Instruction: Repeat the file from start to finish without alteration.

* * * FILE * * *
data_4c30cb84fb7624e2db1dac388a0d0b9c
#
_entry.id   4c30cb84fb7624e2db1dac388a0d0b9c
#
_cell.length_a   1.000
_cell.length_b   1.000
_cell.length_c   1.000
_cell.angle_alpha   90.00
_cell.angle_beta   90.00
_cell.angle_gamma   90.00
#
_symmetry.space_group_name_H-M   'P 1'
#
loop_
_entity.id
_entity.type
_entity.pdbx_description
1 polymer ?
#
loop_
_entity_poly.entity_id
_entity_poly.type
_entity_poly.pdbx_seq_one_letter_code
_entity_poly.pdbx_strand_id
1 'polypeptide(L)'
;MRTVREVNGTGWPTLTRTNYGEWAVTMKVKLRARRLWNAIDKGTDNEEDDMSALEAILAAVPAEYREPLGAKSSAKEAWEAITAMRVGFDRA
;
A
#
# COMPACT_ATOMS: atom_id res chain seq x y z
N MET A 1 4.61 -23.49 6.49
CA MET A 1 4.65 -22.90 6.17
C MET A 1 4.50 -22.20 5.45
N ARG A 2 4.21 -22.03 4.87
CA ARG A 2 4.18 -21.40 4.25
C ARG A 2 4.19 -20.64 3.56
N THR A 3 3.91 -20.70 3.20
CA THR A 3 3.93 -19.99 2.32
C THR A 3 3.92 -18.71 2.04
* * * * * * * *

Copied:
data_4c30cb84fb7624e2db1dac388a0d0b9c
#
_entry.id   4c30cb84fb7624e2db1dac388a0d0b9c
#
_cell.length_a   1.000
_cell.length_b   1.000
_cell.length_c   1.000
_cell.angle_alpha   90.00
_cell.angle_beta   90.00
_cell.angle_gamma   90.00
#
_symmetry.space_group_name_H-M   'P 1'
#
loop_
_entity.id
_entity.type
_entity.pdbx_description
1 polymer ?
#
loop_
_entity_poly.entity_id
_entity_poly.type
_entity_poly.pdbx_seq_one_letter_code
_entity_poly.pdbx_strand_id
1 'polypeptide(L)'
;MRTVREVNGTGWPTLTRTNYGEWAVTMKVKLRARRLWNAIDKGTDNEEDDMSALEAILAAVPAEYREPLGAKSSAKEAWEAITAMRVGFDRA
;
A
#
# COMPACT_ATOMS: atom_id res chain seq x y z
N MET A 1 4.61 -23.49 6.49
CA MET A 1 4.65 -22.90 6.17
C MET A 1 4.50 -22.20 5.45
N ARG A 2 4.21 -22.03 4.87
CA ARG A 2 4.18 -21.40 4.25
C ARG A 2 4.19 -20.64 3.56
N THR A 3 3.91 -20.70 3.20
CA THR A 3 3.93 -19.99 2.32
C THR A 3 3.92 -18.71 2.04